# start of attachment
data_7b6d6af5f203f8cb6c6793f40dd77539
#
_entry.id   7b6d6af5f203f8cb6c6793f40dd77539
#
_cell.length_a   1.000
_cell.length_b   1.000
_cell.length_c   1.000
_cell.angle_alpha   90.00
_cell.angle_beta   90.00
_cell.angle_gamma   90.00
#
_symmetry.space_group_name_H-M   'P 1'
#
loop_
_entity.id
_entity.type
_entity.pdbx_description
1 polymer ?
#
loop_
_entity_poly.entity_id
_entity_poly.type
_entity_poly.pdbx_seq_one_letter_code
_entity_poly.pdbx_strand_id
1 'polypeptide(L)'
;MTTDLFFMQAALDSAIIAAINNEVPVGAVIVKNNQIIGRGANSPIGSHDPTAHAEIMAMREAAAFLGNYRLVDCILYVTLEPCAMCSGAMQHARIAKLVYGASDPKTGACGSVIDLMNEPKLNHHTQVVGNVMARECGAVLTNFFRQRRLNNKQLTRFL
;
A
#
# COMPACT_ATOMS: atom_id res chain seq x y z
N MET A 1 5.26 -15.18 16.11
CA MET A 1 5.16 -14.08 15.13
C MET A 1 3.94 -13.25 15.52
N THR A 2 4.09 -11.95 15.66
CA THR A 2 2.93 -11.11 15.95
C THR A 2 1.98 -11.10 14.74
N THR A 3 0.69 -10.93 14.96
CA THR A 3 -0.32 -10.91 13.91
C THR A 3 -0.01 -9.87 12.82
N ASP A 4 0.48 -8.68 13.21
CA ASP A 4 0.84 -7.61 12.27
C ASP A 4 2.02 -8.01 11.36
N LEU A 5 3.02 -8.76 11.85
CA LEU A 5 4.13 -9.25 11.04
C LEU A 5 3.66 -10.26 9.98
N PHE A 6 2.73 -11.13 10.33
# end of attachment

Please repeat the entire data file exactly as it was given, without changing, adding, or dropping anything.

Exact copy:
data_7b6d6af5f203f8cb6c6793f40dd77539
#
_entry.id   7b6d6af5f203f8cb6c6793f40dd77539
#
_cell.length_a   1.000
_cell.length_b   1.000
_cell.length_c   1.000
_cell.angle_alpha   90.00
_cell.angle_beta   90.00
_cell.angle_gamma   90.00
#
_symmetry.space_group_name_H-M   'P 1'
#
loop_
_entity.id
_entity.type
_entity.pdbx_description
1 polymer ?
#
loop_
_entity_poly.entity_id
_entity_poly.type
_entity_poly.pdbx_seq_one_letter_code
_entity_poly.pdbx_strand_id
1 'polypeptide(L)'
;MTTDLFFMQAALDSAIIAAINNEVPVGAVIVKNNQIIGRGANSPIGSHDPTAHAEIMAMREAAAFLGNYRLVDCILYVTLEPCAMCSGAMQHARIAKLVYGASDPKTGACGSVIDLMNEPKLNHHTQVVGNVMARECGAVLTNFFRQRRLNNKQLTRFL
;
A
#
# COMPACT_ATOMS: atom_id res chain seq x y z
N MET A 1 5.26 -15.18 16.11
CA MET A 1 5.16 -14.08 15.13
C MET A 1 3.94 -13.25 15.52
N THR A 2 4.09 -11.95 15.66
CA THR A 2 2.93 -11.11 15.95
C THR A 2 1.98 -11.10 14.74
N THR A 3 0.69 -10.93 14.96
CA THR A 3 -0.32 -10.91 13.91
C THR A 3 -0.01 -9.87 12.82
N ASP A 4 0.48 -8.68 13.21
CA ASP A 4 0.84 -7.61 12.27
C ASP A 4 2.02 -8.01 11.36
N LEU A 5 3.02 -8.76 11.85
CA LEU A 5 4.13 -9.25 11.04
C LEU A 5 3.66 -10.26 9.98
N PHE A 6 2.73 -11.13 10.33